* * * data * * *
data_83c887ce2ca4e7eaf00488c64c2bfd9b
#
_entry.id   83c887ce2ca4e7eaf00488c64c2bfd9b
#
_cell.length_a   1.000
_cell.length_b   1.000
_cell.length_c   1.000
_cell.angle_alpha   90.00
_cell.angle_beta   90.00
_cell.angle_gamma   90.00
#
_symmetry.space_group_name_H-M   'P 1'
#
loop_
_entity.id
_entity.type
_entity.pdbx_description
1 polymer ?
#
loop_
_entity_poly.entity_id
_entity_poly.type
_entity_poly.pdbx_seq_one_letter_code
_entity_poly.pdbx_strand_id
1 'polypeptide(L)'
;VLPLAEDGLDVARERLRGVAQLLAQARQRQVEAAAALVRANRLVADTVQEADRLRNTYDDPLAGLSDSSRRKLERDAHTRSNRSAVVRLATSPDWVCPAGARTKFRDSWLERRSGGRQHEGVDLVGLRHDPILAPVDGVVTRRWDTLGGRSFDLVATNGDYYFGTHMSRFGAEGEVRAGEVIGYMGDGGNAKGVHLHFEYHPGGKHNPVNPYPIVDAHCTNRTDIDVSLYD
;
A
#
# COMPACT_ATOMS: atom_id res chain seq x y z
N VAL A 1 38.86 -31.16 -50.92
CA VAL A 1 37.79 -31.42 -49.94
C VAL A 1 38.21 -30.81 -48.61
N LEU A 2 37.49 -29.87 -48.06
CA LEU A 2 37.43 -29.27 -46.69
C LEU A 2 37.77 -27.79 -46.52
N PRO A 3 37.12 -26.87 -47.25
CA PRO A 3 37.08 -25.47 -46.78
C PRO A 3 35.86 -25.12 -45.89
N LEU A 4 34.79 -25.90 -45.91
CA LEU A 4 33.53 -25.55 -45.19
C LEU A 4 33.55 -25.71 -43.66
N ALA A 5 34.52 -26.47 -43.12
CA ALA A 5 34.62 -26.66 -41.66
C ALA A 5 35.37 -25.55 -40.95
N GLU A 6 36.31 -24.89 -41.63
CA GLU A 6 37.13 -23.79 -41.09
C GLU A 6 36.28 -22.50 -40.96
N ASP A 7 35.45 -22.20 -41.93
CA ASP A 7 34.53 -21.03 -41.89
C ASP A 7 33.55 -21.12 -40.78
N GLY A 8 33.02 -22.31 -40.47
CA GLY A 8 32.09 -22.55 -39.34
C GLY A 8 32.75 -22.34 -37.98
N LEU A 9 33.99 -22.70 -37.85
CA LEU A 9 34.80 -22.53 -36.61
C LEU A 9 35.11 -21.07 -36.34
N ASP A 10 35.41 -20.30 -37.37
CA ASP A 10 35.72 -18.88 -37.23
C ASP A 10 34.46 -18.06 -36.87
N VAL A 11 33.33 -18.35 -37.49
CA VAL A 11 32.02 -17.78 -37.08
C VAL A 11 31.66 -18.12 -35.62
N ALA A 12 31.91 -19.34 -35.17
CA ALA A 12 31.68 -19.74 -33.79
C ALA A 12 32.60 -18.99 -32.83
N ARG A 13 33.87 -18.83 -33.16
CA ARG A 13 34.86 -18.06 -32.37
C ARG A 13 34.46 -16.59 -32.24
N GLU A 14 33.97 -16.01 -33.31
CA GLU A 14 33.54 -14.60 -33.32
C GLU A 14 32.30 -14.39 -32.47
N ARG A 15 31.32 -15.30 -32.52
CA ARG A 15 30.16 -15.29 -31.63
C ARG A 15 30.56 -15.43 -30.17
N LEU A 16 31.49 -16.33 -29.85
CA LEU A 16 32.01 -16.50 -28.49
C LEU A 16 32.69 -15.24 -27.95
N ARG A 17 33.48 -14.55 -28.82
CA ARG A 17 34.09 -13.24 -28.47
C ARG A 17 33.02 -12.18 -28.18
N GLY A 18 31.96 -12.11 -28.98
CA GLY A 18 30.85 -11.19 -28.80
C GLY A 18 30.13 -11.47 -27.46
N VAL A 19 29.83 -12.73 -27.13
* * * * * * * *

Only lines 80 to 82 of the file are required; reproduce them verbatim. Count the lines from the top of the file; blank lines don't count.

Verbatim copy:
CA ARG A 17 34.09 -13.24 -28.47
C ARG A 17 33.02 -12.18 -28.18
N GLY A 18 31.96 -12.11 -28.98